TVLINE | Will had some nice moments with many characters in this episode, particularly Kalinda, but his final scene with Alicia wasn’t nearly as weighty. Was that intentional?
ROBERT: Yes, and there is a point to that which is played out [in next week's episode]. We wanted something that was not as emotionally heartfelt or even on the passionate side or the loving side, because a lot of [next week's episode] is about Alicia dealing with the irredeemability of death. Can you find closure in your memory if life doesn’t give you closure?
TVLINE | Does next week’s episode pick up right where this week’s left off?
ROBERT: We rewind just a little bit, like a minute. And then the next eight hours are compressed into one episode.
TVLINE | What else can you say about the episode?
ROBERT: I will only say that some of it involves flashbacks. We asked Josh to work in that episode, too. The episode really puts us quite a bit in Alicia’s mind. There has been the accusation – and even we felt it – that sometimes Alicia feels like a character who closes herself down emotionally. And we always think of her as a passionate character, so this year we’ve been moving more and more into her thoughts – and Will‘s thoughts too, as with “The Decision Tree.”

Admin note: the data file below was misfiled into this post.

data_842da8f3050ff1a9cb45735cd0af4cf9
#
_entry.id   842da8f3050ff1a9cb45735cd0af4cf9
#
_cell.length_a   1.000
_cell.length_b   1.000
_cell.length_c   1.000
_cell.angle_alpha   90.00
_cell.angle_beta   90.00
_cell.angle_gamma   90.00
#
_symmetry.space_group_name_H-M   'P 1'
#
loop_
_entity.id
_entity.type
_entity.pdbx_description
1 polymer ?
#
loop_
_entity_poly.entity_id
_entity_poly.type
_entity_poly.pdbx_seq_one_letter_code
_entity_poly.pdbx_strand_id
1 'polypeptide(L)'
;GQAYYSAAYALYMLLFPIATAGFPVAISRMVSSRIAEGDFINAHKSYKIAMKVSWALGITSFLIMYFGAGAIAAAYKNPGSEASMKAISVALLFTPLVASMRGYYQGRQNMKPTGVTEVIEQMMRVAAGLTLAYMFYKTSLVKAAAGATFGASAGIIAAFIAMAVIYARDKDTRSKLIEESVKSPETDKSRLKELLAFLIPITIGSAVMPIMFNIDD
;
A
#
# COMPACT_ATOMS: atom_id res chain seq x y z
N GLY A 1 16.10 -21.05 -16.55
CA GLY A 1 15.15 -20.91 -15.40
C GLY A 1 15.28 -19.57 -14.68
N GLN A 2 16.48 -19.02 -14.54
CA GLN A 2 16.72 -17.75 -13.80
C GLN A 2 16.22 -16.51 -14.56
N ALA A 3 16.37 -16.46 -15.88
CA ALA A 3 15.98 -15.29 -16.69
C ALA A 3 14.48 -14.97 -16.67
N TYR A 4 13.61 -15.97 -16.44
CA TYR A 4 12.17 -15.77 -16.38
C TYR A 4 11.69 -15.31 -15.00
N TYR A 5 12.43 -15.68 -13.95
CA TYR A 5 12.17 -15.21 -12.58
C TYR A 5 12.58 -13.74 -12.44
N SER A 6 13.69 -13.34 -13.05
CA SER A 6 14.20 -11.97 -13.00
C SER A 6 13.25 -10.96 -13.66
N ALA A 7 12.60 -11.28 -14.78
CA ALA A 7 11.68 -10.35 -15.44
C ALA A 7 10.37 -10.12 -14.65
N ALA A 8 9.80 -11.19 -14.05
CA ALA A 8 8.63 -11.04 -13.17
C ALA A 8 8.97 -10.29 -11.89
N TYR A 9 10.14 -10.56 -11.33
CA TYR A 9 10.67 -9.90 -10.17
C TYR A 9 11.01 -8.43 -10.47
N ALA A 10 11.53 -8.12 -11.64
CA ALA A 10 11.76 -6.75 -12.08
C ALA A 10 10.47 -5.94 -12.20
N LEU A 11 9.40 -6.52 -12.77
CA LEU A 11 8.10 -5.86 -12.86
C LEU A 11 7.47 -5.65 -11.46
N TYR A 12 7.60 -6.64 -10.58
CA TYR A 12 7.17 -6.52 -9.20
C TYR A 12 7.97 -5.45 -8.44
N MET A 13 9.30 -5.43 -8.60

TVLINE | What does Alicia’s life look like beyond next week’s episode?
MICHELLE: Our efforts are to play this like life. If someone you care about dies suddenly and violently, it isn’t just going to impact you for a week. It will probably reverberate the rest of your life. And certainly the next few months.
ROBERT: One of the reasons we wanted to have this incident [to take place] two-thirds into the season and not at the end of the season is so that you really could see the outcome of all of this on all levels in Alicia’s life. What impact does this have on Peter and Alicia? What impact does this have on Alicia and her kids, especially with her daughter who believes in God? And what about Cary, who has never had the best relationship with Will? And, obviously Diane, where it’s been almost like a marriage. And Michael J. Fox, who comes back into this [as attorney Louis Canning]. There are two earthquakes in this season — one was the split up of the two firms, and the other is [Will's death], and you will see how it plays out over the next seven episodes.
TVLINE | How does this affect Alicia and Peter?
ROBERT: Having something end like this in her life doesn’t just make her question her love life, it makes her question all of her choices in her life. Did she make the right choices in her life and career? And it’s complicated by the fact that Will was not the [most] ethical guy, either. It’s a little bit of a mix of whether she’s doing the right thing with her life on five or six levels.